And, when the doors did open, it was all perfectly civilised and everyone around me seemed pretty chuffed with their hauls. This was to mark the beginning of what was to become Record Store Week, a largely improvised tour of ten record shops across the South West or thereabouts. Rise Bristol deserve an enormous amount of credit for how they organised, priced and arranged every element of Record Store Day. Having been privy to some of the discussions about where to put stock (“From a geeky perspective, make sure all of the Third Man stuff is with the White Stripes singles”) and how the morning would operate, I’m pleased to report that the experience as a customer was great. I might not be quite so chuffed if I’d got there at eight and found the enormous queue ahead of me, but it’s not like the need to be there early for the special stuff wasn’t made clear in advance. The community spirit was a delight to behold and a number of us were keeping an eye out for various things we knew others wanted. The only brief hint of tension came when I advised a fellow vinyl obsessive about the location of the Doctor Who 7” in earshot of someone rather more manic and slightly less keen on my queue-chum getting hold of this particular item. Luckily, there were two so geek meltdown was narrowly averted.

Continue reading “Record Store Week – RSD and then some”

Uplifting News

As the HMV culling begins, with eleven branches and a Fopp having shut their doors this weekend, it’s a pleasure to be able to inform you of some rather more positive news in the world of music retail. Rise, 2010’s winner of the UK Independent Retailer of the Year award, has finally unveiled its online store and it’s none too shabby. Competitively priced, beautifully designed and with a comprehensive search option, navigating your way around it is actually a pleasant experience.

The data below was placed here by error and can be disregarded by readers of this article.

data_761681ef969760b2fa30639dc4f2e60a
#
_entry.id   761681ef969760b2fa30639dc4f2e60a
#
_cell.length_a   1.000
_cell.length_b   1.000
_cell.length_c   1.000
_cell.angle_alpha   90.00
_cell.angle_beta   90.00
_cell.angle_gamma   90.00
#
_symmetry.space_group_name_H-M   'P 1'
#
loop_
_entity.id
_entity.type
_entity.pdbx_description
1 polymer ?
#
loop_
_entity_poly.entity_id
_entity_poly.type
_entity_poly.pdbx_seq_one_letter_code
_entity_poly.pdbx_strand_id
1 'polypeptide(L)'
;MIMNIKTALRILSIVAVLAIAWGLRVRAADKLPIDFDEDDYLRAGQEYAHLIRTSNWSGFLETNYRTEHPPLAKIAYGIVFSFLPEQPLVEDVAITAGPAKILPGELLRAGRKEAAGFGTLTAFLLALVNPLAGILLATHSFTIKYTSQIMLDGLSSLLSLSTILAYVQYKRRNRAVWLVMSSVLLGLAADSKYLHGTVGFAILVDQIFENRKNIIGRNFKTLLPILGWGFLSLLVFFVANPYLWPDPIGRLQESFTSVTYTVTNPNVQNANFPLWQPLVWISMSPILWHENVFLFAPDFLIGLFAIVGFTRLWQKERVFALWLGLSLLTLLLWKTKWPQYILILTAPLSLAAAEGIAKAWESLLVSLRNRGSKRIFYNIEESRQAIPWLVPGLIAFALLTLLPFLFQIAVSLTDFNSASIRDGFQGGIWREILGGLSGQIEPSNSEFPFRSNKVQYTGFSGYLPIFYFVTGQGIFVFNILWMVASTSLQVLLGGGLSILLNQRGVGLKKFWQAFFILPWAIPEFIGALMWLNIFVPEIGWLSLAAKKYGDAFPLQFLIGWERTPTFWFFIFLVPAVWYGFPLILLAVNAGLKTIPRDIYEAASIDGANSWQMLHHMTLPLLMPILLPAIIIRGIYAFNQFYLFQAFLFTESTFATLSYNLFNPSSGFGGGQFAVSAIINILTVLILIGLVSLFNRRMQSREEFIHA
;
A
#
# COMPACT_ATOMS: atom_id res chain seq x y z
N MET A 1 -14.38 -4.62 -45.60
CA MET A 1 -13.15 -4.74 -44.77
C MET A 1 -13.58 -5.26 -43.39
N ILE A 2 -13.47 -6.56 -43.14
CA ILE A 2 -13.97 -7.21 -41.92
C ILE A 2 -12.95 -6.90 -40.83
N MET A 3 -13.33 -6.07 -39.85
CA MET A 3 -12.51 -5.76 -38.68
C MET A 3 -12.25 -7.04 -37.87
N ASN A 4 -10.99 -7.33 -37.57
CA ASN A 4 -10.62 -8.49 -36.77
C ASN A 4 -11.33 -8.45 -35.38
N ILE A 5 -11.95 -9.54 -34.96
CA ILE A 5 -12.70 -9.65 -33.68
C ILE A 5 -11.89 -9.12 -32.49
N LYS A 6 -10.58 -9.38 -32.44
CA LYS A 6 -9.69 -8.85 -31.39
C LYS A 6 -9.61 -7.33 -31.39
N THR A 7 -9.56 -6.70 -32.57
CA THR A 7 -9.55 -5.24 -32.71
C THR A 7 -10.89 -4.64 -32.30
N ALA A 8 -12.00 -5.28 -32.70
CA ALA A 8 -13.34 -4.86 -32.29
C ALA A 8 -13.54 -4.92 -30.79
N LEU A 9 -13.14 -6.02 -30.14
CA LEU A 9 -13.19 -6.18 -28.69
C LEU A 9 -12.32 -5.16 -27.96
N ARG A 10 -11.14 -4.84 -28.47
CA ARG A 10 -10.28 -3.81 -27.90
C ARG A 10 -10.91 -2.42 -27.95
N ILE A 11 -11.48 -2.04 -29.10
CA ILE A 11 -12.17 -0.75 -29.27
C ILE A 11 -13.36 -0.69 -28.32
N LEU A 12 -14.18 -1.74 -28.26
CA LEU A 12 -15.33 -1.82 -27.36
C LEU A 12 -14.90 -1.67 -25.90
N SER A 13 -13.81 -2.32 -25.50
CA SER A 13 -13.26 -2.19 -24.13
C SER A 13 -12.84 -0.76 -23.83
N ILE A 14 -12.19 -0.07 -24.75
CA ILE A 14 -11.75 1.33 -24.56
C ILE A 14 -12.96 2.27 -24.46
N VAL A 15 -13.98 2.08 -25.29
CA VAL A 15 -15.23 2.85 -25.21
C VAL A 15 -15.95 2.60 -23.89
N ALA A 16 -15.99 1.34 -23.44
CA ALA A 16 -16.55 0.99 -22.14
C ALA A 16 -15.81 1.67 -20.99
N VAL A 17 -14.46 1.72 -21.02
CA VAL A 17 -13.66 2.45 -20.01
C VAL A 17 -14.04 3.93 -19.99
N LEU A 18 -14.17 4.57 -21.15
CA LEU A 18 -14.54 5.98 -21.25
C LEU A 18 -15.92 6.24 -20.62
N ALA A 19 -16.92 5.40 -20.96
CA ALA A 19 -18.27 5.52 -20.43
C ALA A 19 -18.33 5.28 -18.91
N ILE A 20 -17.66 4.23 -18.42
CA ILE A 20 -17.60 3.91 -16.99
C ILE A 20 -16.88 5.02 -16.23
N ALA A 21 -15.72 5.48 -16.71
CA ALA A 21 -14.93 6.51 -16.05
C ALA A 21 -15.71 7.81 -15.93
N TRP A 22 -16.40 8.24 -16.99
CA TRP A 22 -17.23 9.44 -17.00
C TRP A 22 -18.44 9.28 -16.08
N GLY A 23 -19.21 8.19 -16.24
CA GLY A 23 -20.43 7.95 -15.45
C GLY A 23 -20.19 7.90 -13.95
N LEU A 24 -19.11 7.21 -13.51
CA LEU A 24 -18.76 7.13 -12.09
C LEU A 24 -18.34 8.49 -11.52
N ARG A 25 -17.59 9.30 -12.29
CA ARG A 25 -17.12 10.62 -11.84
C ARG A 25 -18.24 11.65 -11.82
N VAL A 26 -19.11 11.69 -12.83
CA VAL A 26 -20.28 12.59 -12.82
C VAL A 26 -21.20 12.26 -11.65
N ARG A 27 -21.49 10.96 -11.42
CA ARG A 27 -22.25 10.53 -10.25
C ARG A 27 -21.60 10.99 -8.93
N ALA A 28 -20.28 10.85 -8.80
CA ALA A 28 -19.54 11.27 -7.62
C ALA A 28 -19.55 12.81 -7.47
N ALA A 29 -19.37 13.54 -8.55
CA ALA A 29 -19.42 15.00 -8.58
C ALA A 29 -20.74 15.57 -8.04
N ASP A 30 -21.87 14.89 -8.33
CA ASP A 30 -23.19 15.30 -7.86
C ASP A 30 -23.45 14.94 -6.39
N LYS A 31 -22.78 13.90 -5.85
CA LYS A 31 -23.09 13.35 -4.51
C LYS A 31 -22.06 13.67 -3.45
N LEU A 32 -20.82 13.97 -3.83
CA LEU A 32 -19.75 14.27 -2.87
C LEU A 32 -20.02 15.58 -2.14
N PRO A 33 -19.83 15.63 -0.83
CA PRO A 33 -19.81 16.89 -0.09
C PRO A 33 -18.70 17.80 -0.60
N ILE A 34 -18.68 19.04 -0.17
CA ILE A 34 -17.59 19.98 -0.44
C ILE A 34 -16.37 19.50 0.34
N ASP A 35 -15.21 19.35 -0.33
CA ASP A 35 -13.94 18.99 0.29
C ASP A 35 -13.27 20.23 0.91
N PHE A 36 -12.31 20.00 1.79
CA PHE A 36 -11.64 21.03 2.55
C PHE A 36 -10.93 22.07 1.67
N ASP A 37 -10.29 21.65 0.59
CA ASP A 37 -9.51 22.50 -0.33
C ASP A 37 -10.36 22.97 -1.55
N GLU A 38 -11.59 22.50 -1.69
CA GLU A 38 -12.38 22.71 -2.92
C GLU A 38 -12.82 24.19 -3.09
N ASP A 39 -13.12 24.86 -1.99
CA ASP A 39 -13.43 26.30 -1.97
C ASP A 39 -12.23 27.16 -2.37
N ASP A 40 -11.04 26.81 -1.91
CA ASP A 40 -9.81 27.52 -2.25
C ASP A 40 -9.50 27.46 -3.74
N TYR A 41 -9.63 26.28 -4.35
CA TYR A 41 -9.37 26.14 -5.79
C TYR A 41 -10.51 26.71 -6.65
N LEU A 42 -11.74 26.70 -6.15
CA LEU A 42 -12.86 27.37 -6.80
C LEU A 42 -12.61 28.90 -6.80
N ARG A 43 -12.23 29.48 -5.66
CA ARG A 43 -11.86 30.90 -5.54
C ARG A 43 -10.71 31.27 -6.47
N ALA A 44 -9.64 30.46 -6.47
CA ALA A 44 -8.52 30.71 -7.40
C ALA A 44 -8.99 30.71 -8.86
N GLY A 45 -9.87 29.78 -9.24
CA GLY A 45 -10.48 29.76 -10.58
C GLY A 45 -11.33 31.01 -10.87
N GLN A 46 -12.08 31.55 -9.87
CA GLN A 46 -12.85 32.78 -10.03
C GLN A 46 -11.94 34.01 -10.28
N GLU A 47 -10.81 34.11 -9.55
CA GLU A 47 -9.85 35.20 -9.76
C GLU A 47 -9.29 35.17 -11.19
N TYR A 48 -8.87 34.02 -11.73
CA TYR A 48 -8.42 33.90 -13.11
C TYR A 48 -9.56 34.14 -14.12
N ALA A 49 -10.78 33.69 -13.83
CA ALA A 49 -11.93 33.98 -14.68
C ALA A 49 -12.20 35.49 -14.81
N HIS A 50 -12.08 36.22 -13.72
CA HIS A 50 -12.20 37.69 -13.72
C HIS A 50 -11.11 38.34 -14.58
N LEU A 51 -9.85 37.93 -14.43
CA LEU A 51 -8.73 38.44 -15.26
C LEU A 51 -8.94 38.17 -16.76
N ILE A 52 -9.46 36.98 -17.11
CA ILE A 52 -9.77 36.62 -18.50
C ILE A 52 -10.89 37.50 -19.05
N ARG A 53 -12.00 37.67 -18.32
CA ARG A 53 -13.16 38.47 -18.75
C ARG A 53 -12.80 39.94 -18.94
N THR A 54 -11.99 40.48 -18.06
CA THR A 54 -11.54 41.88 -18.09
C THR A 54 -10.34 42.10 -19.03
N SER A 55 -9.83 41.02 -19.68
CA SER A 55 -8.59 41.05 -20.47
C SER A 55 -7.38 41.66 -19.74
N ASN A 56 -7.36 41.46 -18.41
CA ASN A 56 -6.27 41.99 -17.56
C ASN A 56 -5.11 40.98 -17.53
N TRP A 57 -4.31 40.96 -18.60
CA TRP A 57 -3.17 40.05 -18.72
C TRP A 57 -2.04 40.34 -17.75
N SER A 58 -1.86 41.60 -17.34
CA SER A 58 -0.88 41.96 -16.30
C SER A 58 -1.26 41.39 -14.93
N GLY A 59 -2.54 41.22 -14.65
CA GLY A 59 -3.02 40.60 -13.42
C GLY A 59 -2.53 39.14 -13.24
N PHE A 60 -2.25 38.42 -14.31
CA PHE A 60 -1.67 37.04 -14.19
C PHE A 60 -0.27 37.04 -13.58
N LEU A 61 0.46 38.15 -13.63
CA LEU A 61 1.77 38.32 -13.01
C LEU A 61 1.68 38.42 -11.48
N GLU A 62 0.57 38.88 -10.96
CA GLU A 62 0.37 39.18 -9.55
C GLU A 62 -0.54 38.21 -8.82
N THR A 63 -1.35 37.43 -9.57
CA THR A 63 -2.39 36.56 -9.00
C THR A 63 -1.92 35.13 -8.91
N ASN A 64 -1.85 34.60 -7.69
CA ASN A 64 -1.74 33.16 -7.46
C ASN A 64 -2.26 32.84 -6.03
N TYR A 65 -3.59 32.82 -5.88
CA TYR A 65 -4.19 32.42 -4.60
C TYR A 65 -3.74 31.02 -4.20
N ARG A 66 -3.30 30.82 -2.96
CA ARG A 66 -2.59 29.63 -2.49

rise web1

You’ll find some startlingly good vinyl prices at the moment on numerous indie label releases from the last couple of years, along with some genuinely rare stuff at silly prices. Even more vinyl goodness is going to be listed on the site by the end of this week, so I’d keep your eyes peeled for what are some undeniably ridiculous bargains. Now, drenching Rise in hyperbole as I am, I should declare again my minor involvement in this music retailing behemoth. I’m doing some of the reviews for the site and you can already find my wordsmithery on the pages for the newies by Iron & Wine, The Decemberists and Jonny. In addition to this, you can find my sizeable review of the new album by The Low Anthem, ‘Smart Flesh’, here. The album’s great and I’m rather pleased with the review too. It’ll appear here in due course, but why not pop over and have a read. Then buy some stuff. I’m deadly serious about that. As we continue to see shops struggling to stay afloat, the old adage of ‘use it or lose it’ has never been more apt. If you want Rise to open a store near you then you’ll need it to be operating as a viable and successful business, which means supporting it however you can. Don’t read into that, by the way. I have no insider knowledge, but as their Warwick Arts Centre branch will close in the coming months due to lack of custom, it’s worth remembering that these places are few and far between. Continue reading “Uplifting News”

Lists and High Street Losses